Having a positive attitude does not make you oblivious to the negative. Acknowledge the downside but emphasize how dwelling on the negative points will not help the situation. If your child has a broken arm you must show empathy and acknowledge the pain with reassuring statements like “I know your arm is in pain and it’s making you feel upset” but always remember to also offer an alternative to negative attitude as well. You can suggest that you can draw some awesome pictures on his cast and get his friends to do the same. The earlier you teach your child the principle of positive thinking, the more equipped they can become in applying it when they are faced with a negative situation and they are on their own.
Remember that although parents do play a vital part in the development of a child, they are not the single variable that may dictate a child’s learning potential. The environment, peers and teachers contribute almost just as much. The building blocks, however, does start at home and parents can definitely provide a solid foundation that can form the basis of a child’s mindset.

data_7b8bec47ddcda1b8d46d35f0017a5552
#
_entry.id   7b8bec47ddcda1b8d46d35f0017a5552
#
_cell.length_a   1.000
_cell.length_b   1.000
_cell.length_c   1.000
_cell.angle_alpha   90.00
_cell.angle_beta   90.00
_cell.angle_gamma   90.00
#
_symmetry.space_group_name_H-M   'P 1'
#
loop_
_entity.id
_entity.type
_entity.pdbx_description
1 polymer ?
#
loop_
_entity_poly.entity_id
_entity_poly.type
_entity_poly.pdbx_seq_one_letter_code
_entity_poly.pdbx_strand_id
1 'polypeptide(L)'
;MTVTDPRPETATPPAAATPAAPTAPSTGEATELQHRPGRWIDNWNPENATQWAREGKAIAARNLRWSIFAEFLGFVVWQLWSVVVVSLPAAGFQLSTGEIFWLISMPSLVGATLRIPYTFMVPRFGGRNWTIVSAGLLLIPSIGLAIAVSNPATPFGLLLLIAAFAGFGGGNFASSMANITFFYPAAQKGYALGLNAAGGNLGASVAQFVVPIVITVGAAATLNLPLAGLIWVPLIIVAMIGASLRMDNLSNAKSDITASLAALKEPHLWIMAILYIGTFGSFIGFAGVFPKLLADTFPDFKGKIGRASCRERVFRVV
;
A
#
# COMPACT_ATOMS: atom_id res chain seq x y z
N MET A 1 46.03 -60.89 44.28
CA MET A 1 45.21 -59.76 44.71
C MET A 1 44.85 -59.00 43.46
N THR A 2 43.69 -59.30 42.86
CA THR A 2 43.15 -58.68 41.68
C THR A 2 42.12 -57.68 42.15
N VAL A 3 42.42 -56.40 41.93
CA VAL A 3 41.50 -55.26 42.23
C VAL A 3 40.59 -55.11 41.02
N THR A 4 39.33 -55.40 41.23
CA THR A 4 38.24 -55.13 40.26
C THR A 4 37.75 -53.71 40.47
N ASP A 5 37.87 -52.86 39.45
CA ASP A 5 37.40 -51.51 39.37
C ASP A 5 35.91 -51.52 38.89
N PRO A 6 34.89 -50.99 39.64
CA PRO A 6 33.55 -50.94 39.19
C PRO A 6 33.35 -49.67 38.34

Programs such as the GT scholars programme offers an enriched environment, promoting growth and learning, with high impact courses, workshops and programmes are designed to give young people aged 11-16 the strategies and skills they need to achieve their aspirations. If you would like to keep up to date with the latest enrichment activities and workshops in and around London, sign up to our newsletter.

More schools and tutors are teaching mindfulness techniques – here’s why!

More schools and tutors are teaching mindfulness techniques – here’s why!

What's new?

Mindfulness does not immediately spring to mind when you think of the types of activities your children should be engaged in while at school. Be that as it may, there are many benefits to introducing mindfulness into the classroom, but are we really aware of the benefits it could have for your child and thus the urgent need for such a skill to form part of your child’s life?